MESSENGER Executes Successful Flyby Test
5 Jul 2005
(Source: Johns Hopkins University Applied Physics Laboratory)
On June 28, the MESSENGER team successfully tested the spacecraft and instrument commands planned for the Aug. 2 flyby of Earth -- the gravity assist that starts the next leg of the spacecraft's journey toward Mercury. The Earth flyby will send the spacecraft toward Venus. The first of two Venus flybys is planned for October 2006.
The test involved a 180-degree rotation to turn MESSENGER's sunshade toward the Sun; then five hours and 40 minutes of activities involving three instruments -- the Magnetometer, the Mercury Atmospheric and Surface Composition Spectrometer, and the Mercury Dual Imaging System. Another 180-degree rotation returned the spacecraft back to the sunshade-away-from-Sun orientation.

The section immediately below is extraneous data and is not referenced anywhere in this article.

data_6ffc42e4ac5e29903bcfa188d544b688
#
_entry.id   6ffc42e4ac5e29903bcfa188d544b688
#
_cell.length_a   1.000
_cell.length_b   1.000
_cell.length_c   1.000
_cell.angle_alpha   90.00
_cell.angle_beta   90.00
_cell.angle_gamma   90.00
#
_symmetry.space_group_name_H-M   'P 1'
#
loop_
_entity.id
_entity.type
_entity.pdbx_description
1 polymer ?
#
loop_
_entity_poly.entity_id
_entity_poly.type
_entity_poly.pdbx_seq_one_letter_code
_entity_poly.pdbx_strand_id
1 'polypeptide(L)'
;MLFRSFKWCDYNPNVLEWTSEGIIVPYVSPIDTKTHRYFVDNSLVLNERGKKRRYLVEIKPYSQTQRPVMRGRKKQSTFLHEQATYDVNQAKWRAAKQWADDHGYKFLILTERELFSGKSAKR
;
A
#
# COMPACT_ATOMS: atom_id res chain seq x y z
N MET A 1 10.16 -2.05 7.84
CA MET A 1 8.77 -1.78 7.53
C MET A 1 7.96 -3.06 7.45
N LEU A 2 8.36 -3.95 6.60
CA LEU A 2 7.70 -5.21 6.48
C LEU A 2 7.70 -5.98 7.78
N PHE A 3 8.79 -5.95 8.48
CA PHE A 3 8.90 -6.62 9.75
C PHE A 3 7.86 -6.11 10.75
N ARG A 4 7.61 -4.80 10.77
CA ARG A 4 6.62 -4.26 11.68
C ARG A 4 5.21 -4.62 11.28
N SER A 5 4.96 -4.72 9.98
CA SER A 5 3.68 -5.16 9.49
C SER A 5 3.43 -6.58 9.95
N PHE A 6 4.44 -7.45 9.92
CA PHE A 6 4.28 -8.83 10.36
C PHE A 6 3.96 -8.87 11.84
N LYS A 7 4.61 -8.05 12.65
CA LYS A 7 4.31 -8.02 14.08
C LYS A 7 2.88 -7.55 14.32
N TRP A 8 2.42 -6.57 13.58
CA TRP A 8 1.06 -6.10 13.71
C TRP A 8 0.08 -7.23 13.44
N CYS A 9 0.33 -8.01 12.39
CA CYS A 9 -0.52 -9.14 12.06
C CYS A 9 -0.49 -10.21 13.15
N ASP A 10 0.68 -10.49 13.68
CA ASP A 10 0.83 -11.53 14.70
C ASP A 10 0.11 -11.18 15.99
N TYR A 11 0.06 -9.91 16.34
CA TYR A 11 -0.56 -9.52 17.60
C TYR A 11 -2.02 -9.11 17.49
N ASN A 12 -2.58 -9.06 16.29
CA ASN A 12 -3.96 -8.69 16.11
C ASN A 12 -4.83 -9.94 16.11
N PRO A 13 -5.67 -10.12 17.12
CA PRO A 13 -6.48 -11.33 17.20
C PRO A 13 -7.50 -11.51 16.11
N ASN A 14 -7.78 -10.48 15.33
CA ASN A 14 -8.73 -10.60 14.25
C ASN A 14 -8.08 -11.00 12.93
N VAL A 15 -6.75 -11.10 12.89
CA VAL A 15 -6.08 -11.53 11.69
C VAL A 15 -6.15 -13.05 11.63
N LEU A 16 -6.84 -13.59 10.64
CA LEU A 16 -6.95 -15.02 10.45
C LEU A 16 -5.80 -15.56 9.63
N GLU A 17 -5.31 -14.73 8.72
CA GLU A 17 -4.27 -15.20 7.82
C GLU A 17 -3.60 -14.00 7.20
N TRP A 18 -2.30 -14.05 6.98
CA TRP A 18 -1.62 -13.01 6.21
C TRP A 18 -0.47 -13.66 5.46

On the basis of this rehearsal of spacecraft activities planned near the Earth flyby, mission controllers at the Johns Hopkins University Applied Physics Laboratory (APL) in Laurel, Maryland, will make minor corrections to the final Earth flyby commands sent to the spacecraft. These corrections will maximize the quality of the science data collected for the flyby. In the coming weeks, the MESSENGER team will create the final Earth flyby command sequences, as well as perform additional simulations and reviews.